Become Guam’s “eyes of the reef” to help combat coral-eating sea stars
This year, local coral reef managers, scientists, and community members have recorded sightings of a coral-eating predator, the crown-of-thorns sea star (known as COTS), on Guam’s reefs.
Outbreaks of the venomous crown-of-thorns sea star can cause severe damage
to coral reefs. The spiny sea stars eat coral and have few predators. (Photo: Whitney Hoot)
One adult COTS can eat more than 100 square feet of coral per year – the size of a 10 ft x 10 ft canopy. This can make a big impact on Guam’s coral reefs, which have declined in recent years due to local impacts, such as pollution, heavy fishing pressure and coral bleaching caused by global climate change. Although COTS are not invasive and are a natural part of Guam’s coral reef systems, sometimes their numbers explode. COTS outbreaks can cause severe damage to coral reefs over a just a few weeks.
The global community is still working to address climate change, but here on Guam we can help protect our reefs by preventing damage caused by these hungry, venomous sea stars. By attending a training and participating in the Eyes of the Reef Marianas program, you can join forces with Guam’s Coral Reef Response Team and other Guam residents to protect our reefs from COTS outbreaks. The next EOR training session will be held at the Piti Church Social Hall on Wed., Nov. 14th from 6:00 to 8:00 p.m.. All ages are welcome and participation is free. Through this training you will learn how to identify coral reef impacts – including COTS – and report them online. Learn more or sign up at EORmarianas.org.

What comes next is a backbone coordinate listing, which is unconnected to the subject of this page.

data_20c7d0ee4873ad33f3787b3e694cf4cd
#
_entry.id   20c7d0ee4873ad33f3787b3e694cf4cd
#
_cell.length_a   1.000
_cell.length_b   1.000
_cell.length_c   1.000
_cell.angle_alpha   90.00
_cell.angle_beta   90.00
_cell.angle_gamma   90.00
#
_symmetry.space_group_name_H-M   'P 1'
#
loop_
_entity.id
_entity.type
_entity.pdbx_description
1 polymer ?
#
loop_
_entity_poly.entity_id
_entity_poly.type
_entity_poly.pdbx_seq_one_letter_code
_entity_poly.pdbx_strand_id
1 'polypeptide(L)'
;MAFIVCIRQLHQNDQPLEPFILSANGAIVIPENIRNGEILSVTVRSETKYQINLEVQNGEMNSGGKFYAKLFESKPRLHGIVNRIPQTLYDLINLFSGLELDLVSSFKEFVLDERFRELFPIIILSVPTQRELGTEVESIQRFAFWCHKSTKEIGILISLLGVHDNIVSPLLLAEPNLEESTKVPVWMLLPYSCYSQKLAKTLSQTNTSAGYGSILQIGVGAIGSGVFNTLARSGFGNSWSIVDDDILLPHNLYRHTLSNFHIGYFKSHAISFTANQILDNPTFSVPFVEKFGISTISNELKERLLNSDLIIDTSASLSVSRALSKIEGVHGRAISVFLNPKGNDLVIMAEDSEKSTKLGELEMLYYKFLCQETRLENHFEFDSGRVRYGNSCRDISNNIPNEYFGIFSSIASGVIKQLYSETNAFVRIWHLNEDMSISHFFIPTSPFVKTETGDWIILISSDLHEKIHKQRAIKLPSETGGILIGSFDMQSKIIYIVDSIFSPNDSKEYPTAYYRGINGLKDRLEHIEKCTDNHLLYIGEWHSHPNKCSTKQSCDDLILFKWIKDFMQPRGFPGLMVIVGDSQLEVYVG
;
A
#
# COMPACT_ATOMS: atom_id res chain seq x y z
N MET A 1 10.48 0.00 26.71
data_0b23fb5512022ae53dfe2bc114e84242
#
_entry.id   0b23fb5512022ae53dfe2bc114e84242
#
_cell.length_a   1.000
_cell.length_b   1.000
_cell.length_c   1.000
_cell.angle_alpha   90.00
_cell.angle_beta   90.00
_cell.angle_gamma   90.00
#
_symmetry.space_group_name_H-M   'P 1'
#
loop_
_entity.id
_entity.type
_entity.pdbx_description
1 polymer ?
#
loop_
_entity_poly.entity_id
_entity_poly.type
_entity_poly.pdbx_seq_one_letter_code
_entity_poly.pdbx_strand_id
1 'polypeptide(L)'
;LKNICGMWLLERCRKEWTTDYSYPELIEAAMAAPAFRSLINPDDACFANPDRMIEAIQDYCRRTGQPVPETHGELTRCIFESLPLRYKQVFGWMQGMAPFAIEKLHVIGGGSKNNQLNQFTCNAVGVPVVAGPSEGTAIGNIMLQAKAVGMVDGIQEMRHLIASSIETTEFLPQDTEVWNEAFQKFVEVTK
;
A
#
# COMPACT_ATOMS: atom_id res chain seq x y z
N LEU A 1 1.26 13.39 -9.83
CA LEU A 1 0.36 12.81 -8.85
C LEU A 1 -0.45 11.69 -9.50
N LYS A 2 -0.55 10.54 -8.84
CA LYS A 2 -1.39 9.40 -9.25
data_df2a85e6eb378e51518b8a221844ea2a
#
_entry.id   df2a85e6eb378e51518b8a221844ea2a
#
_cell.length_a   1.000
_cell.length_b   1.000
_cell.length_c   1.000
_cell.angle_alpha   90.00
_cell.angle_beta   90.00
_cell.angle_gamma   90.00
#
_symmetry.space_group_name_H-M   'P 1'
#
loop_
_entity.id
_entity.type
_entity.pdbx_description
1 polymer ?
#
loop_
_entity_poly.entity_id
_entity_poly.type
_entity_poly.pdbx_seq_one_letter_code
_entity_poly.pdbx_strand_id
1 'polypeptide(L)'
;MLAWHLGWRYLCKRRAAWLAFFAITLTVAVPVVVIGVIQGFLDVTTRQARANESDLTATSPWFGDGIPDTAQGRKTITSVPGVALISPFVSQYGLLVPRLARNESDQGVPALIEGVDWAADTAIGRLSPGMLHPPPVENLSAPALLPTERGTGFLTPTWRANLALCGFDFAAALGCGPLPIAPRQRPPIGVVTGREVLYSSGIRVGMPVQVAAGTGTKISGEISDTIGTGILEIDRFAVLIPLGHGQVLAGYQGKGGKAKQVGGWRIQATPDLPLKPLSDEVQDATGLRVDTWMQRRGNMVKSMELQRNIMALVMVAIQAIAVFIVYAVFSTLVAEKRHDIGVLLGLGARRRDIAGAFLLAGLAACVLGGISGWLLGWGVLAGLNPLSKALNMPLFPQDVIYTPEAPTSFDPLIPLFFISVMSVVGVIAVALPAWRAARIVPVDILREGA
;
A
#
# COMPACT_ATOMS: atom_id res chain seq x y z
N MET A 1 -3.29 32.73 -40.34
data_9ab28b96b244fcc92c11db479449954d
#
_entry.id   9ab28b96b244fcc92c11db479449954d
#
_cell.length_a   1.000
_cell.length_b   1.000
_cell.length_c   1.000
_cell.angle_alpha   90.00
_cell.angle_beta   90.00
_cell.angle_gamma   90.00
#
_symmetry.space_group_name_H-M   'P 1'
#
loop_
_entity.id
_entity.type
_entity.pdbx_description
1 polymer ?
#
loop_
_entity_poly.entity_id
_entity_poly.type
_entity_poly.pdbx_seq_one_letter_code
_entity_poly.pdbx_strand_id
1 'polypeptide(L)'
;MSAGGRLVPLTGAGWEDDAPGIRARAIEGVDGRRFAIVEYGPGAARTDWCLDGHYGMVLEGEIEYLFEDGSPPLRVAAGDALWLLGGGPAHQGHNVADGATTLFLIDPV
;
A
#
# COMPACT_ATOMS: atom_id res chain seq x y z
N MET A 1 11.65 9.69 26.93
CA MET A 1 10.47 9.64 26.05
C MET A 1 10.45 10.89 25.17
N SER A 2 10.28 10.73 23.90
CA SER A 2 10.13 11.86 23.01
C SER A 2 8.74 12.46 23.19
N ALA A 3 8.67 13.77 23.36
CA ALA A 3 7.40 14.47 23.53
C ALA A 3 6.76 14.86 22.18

Anyone who spends time on Guam’s reefs while swimming, snorkeling, diving, paddling, or fishing can make a report online. If you see any COTS while you are out enjoying Guam’s coral reefs, the response team hopes you will submit a report. Please note the location, depth, approximate size of the COTS, and the number of individuals. You can fill out a quick report at the EOR website (eormarianas.org/quick-report), email EORmarianas@gmail.com, or call 475-9684.
The Guam Coral Reef Response Team – a partnership between local and federal agencies – aims to protect Guam’s reefs from acute impacts, such as coral bleaching events, boat groundings, and COTS outbreaks. The response team relies on community members to provide reports on reef impacts so the team can respond as quickly as possible.
This year, the team has received over 50 reports of COTS sightings from participants. With a better understanding of where COTS numbers are highest, the team is applying an innovative method to manage COTS populations. Divers use a special injection system to put a small amount of ox bile – a byproduct of the cattle industry – into each COTS. The mixture kills the COTS without harming the environment or other reef creatures. The response team has conducted successful COTS removal efforts at five sites so far, including Gun Beach and Hap’s Reef.
COTS spines can deliver a painful sting and handling them can be dangerous. Also, if you injure one, it may spawn and release a new generation of sea stars, making the outbreak worse. Do not remove COTS yourself. The best thing to do is to report your sighting so the team can decide how to manage any outbreaks. With more “eyes of the reef,” we can work together to preserve Guam’s valuable coral reefs for current and future generations.
Whitney Hoot is the Coral Reef Resilience Coordinator at the Guam Bureau of Statistics and Plans (firstname.lastname@example.org), or call 475-9684.]